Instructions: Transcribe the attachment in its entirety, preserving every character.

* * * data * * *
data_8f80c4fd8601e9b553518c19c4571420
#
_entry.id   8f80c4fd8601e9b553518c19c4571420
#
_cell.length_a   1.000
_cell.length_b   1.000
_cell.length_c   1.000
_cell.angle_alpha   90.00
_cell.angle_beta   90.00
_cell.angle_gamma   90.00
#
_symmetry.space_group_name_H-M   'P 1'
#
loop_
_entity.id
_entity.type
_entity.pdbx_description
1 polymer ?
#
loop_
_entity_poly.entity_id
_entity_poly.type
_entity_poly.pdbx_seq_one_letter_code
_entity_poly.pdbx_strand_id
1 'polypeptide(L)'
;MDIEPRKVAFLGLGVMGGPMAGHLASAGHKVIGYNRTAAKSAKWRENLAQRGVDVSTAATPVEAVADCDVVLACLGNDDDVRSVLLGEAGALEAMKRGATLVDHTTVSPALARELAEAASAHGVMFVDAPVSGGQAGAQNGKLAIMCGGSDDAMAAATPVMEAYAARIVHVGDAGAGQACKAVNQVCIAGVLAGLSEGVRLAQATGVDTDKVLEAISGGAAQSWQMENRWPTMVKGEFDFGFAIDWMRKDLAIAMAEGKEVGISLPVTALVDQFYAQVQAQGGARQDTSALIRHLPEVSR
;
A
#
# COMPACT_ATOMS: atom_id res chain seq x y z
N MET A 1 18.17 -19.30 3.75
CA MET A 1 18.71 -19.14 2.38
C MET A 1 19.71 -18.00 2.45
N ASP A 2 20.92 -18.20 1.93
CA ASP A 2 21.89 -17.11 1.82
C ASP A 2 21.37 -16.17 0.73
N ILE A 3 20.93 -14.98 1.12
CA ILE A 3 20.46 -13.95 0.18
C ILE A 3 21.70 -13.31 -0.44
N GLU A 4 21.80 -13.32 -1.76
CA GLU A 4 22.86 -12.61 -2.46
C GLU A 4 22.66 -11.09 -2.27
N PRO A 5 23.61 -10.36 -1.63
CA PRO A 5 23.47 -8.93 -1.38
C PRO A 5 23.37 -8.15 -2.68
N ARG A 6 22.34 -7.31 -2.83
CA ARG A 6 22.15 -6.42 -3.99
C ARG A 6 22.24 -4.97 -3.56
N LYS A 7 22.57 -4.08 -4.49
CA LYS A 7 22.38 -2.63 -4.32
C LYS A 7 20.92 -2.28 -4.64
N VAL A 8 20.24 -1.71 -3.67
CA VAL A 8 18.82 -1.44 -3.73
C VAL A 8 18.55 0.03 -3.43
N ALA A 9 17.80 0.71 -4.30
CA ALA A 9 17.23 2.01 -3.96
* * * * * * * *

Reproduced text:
data_8f80c4fd8601e9b553518c19c4571420
#
_entry.id   8f80c4fd8601e9b553518c19c4571420
#
_cell.length_a   1.000
_cell.length_b   1.000
_cell.length_c   1.000
_cell.angle_alpha   90.00
_cell.angle_beta   90.00
_cell.angle_gamma   90.00
#
_symmetry.space_group_name_H-M   'P 1'
#
loop_
_entity.id
_entity.type
_entity.pdbx_description
1 polymer ?
#
loop_
_entity_poly.entity_id
_entity_poly.type
_entity_poly.pdbx_seq_one_letter_code
_entity_poly.pdbx_strand_id
1 'polypeptide(L)'
;MDIEPRKVAFLGLGVMGGPMAGHLASAGHKVIGYNRTAAKSAKWRENLAQRGVDVSTAATPVEAVADCDVVLACLGNDDDVRSVLLGEAGALEAMKRGATLVDHTTVSPALARELAEAASAHGVMFVDAPVSGGQAGAQNGKLAIMCGGSDDAMAAATPVMEAYAARIVHVGDAGAGQACKAVNQVCIAGVLAGLSEGVRLAQATGVDTDKVLEAISGGAAQSWQMENRWPTMVKGEFDFGFAIDWMRKDLAIAMAEGKEVGISLPVTALVDQFYAQVQAQGGARQDTSALIRHLPEVSR
;
A
#
# COMPACT_ATOMS: atom_id res chain seq x y z
N MET A 1 18.17 -19.30 3.75
CA MET A 1 18.71 -19.14 2.38
C MET A 1 19.71 -18.00 2.45
N ASP A 2 20.92 -18.20 1.93
CA ASP A 2 21.89 -17.11 1.82
C ASP A 2 21.37 -16.17 0.73
N ILE A 3 20.93 -14.98 1.12
CA ILE A 3 20.46 -13.95 0.18
C ILE A 3 21.70 -13.31 -0.44
N GLU A 4 21.80 -13.32 -1.76
CA GLU A 4 22.86 -12.61 -2.46
C GLU A 4 22.66 -11.09 -2.27
N PRO A 5 23.61 -10.36 -1.63
CA PRO A 5 23.47 -8.93 -1.38
C PRO A 5 23.37 -8.15 -2.68
N ARG A 6 22.34 -7.31 -2.83
CA ARG A 6 22.15 -6.42 -3.99
C ARG A 6 22.24 -4.97 -3.56
N LYS A 7 22.57 -4.08 -4.49
CA LYS A 7 22.38 -2.63 -4.32
C LYS A 7 20.92 -2.28 -4.64
N VAL A 8 20.24 -1.71 -3.67
CA VAL A 8 18.82 -1.44 -3.73
C VAL A 8 18.55 0.03 -3.43
N ALA A 9 17.80 0.71 -4.30
CA ALA A 9 17.23 2.01 -3.96